The new law forbids employers and insurance companies from denying employment, promotions or health coverage to people when genetic tests show they have a predisposition to cancer, heart disease or other ailments.
"It protects our citizens from having our genetic information misused," the president said.
Sponsors of the legislation call it a groundbreaking protection of civil rights. About a dozen of them gathered in the Oval Office as Bush signed the bill, but not Sen. Edward Kennedy, to whom the president paid particular tribute. Kennedy, who learned this week he has a malignant brain tumor, has called the genetic anti-discrimination bill "the first major new civil rights bill of the new century."
People today have far more information about their hereditary disposition to crippling afflictions. Bill sponsors said that has increased the likelihood that insurers or employers might deny people work or insurance to avoid costly risks.
"This is a tremendous victory for every American not born with perfect genes — which means it's a victory for every single one us," said Rep. Louise Slaughter, D-N.Y., one of the bill's key sponsors. "Since all of us are predisposed to at least a few genetic-based disorders, we are all potential victims of genetic discrimination."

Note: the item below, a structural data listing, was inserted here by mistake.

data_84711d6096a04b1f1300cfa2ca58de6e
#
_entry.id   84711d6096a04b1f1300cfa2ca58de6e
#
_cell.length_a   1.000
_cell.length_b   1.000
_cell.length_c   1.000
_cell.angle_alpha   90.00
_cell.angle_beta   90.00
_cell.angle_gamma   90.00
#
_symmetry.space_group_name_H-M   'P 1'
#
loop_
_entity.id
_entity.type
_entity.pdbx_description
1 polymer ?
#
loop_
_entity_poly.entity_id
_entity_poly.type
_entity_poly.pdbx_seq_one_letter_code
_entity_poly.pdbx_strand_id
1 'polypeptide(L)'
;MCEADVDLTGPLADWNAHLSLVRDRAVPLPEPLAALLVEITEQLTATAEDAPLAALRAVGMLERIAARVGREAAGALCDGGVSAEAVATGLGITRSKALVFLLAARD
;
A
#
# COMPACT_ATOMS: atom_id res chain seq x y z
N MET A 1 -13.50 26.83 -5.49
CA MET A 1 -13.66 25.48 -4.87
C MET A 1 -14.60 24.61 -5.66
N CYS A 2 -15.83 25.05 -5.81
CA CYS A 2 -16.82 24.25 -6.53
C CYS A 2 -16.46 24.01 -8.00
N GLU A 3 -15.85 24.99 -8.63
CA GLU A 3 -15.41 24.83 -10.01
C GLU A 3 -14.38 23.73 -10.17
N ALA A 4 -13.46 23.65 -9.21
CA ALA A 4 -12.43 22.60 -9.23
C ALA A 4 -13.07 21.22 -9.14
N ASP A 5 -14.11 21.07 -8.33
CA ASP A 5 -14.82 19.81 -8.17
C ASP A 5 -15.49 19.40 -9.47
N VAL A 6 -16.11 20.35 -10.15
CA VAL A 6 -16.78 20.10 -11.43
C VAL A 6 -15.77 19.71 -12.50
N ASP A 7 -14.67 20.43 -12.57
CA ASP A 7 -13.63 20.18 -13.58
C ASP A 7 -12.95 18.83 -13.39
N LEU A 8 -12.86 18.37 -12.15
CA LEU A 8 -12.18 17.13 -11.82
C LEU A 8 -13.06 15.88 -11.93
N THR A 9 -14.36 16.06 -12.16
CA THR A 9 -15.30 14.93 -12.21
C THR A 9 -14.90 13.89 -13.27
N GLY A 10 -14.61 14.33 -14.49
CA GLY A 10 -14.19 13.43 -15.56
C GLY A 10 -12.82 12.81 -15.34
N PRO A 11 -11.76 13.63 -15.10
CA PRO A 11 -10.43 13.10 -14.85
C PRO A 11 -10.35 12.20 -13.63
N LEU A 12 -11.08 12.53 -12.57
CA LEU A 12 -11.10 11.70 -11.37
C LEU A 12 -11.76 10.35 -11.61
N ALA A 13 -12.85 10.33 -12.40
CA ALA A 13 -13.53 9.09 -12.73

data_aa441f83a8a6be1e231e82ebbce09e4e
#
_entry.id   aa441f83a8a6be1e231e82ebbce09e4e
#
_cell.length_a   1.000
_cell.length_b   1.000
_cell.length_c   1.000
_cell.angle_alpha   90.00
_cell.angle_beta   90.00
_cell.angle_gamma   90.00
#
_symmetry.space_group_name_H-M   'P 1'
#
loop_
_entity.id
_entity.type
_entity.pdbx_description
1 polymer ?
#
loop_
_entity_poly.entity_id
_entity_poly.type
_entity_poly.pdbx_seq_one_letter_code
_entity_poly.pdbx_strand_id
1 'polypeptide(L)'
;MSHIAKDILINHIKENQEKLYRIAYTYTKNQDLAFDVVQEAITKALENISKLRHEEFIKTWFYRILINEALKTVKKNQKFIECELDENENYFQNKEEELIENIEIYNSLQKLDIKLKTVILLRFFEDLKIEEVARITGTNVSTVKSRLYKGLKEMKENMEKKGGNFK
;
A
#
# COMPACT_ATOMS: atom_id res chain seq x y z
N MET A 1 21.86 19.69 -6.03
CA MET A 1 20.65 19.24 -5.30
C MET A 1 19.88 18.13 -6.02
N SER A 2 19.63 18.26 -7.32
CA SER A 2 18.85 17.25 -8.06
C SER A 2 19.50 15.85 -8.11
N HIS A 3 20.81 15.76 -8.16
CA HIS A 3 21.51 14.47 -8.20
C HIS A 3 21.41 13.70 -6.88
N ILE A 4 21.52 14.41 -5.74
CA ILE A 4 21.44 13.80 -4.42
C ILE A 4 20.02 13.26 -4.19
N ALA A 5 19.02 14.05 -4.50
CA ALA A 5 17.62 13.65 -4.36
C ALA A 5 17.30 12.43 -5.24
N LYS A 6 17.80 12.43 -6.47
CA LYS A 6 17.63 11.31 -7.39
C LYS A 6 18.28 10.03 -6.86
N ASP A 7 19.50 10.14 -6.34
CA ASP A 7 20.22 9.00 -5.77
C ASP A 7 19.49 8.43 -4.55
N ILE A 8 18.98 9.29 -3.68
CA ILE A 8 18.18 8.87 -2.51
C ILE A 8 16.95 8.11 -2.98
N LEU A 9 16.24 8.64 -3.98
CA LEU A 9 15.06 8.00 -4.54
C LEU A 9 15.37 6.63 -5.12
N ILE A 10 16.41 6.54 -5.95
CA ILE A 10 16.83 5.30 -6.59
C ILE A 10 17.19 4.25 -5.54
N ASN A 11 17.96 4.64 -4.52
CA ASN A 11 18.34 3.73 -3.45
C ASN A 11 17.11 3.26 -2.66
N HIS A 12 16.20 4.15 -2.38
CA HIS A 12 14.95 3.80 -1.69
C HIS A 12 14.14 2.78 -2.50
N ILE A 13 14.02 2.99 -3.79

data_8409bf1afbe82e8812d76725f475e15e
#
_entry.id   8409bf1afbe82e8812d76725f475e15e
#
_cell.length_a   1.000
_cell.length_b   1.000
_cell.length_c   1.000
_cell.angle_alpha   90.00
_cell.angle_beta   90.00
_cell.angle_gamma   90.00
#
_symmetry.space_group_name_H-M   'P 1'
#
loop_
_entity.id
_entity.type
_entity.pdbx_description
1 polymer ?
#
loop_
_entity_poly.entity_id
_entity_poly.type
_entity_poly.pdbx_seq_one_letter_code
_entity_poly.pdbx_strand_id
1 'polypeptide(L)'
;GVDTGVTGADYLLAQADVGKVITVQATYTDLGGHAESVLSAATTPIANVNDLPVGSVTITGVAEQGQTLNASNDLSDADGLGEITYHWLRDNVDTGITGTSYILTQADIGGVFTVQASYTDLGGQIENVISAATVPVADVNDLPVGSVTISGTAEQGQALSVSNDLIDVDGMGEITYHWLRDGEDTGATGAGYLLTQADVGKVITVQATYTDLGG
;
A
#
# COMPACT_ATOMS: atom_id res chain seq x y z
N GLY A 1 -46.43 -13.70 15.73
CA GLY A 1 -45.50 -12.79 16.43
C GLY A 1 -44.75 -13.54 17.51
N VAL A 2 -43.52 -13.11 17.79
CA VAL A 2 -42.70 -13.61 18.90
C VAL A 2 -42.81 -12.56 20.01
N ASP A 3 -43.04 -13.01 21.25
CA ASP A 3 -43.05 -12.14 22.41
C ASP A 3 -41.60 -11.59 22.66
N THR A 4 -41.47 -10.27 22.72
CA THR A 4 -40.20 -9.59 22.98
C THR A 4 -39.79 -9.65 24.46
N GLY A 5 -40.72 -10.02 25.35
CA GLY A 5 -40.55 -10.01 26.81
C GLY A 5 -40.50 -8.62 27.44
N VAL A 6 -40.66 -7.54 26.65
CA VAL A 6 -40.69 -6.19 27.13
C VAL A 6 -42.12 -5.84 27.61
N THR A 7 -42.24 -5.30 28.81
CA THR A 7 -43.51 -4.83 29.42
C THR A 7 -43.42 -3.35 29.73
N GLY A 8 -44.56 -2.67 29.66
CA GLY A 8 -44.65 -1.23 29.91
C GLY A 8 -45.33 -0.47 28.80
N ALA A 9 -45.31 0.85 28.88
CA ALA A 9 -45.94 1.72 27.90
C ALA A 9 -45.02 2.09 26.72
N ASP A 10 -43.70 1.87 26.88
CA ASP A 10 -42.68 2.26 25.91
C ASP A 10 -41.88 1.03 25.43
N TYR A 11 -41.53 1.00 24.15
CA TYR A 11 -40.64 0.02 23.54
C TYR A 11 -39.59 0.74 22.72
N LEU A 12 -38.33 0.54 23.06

Genetic tests look for alterations in a person's genes, and abnormal results can mean that someone has an inherited disorder. The tests look for signs of a disease or disorder in DNA taken from a person's blood, body fluids or tissues.
Researchers have supported the bill because Americans have been refusing to take genetic tests or have been using false names and paying cash because they didn't want the information used against them by their employer or insurance company.
The new law prohibits health insurance companies from using genetic data to set premiums or determine enrollment eligibility.
Federal law already bans discrimination by race and gender.